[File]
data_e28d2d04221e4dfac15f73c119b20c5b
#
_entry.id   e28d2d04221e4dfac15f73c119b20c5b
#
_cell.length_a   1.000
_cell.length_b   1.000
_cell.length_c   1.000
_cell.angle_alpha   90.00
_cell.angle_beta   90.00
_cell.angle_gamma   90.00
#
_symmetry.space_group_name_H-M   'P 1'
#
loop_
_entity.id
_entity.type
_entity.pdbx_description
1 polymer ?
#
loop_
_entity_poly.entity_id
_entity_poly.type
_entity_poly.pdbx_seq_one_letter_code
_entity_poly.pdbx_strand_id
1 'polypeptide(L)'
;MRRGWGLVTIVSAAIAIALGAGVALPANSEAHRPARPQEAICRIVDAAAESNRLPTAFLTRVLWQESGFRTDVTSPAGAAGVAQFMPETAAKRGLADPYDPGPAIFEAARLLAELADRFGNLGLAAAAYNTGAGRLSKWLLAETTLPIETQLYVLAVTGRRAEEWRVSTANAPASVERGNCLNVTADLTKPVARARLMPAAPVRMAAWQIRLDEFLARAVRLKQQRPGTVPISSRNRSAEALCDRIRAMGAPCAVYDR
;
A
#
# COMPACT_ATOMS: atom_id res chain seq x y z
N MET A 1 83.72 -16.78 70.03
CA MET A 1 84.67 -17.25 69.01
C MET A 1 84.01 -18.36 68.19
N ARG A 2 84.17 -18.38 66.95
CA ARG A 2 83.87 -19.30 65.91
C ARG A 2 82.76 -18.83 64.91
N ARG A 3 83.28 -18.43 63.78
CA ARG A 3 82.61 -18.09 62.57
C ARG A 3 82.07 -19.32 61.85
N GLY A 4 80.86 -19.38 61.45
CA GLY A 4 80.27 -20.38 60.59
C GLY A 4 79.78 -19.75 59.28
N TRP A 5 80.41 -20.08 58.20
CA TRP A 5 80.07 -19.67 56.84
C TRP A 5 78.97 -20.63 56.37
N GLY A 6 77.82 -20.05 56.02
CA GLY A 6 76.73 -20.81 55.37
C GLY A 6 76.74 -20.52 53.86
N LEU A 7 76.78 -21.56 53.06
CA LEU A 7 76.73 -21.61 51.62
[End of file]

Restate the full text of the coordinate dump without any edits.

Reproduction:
data_e28d2d04221e4dfac15f73c119b20c5b
#
_entry.id   e28d2d04221e4dfac15f73c119b20c5b
#
_cell.length_a   1.000
_cell.length_b   1.000
_cell.length_c   1.000
_cell.angle_alpha   90.00
_cell.angle_beta   90.00
_cell.angle_gamma   90.00
#
_symmetry.space_group_name_H-M   'P 1'
#
loop_
_entity.id
_entity.type
_entity.pdbx_description
1 polymer ?
#
loop_
_entity_poly.entity_id
_entity_poly.type
_entity_poly.pdbx_seq_one_letter_code
_entity_poly.pdbx_strand_id
1 'polypeptide(L)'
;MRRGWGLVTIVSAAIAIALGAGVALPANSEAHRPARPQEAICRIVDAAAESNRLPTAFLTRVLWQESGFRTDVTSPAGAAGVAQFMPETAAKRGLADPYDPGPAIFEAARLLAELADRFGNLGLAAAAYNTGAGRLSKWLLAETTLPIETQLYVLAVTGRRAEEWRVSTANAPASVERGNCLNVTADLTKPVARARLMPAAPVRMAAWQIRLDEFLARAVRLKQQRPGTVPISSRNRSAEALCDRIRAMGAPCAVYDR
;
A
#
# COMPACT_ATOMS: atom_id res chain seq x y z
N MET A 1 83.72 -16.78 70.03
CA MET A 1 84.67 -17.25 69.01
C MET A 1 84.01 -18.36 68.19
N ARG A 2 84.17 -18.38 66.95
CA ARG A 2 83.87 -19.30 65.91
C ARG A 2 82.76 -18.83 64.91
N ARG A 3 83.28 -18.43 63.78
CA ARG A 3 82.61 -18.09 62.57
C ARG A 3 82.07 -19.32 61.85
N GLY A 4 80.86 -19.38 61.45
CA GLY A 4 80.27 -20.38 60.59
C GLY A 4 79.78 -19.75 59.28
N TRP A 5 80.41 -20.08 58.20
CA TRP A 5 80.07 -19.67 56.84
C TRP A 5 78.97 -20.63 56.37
N GLY A 6 77.82 -20.05 56.02
CA GLY A 6 76.73 -20.81 55.37
C GLY A 6 76.74 -20.52 53.86
N LEU A 7 76.78 -21.56 53.06
CA LEU A 7 76.73 -21.61 51.62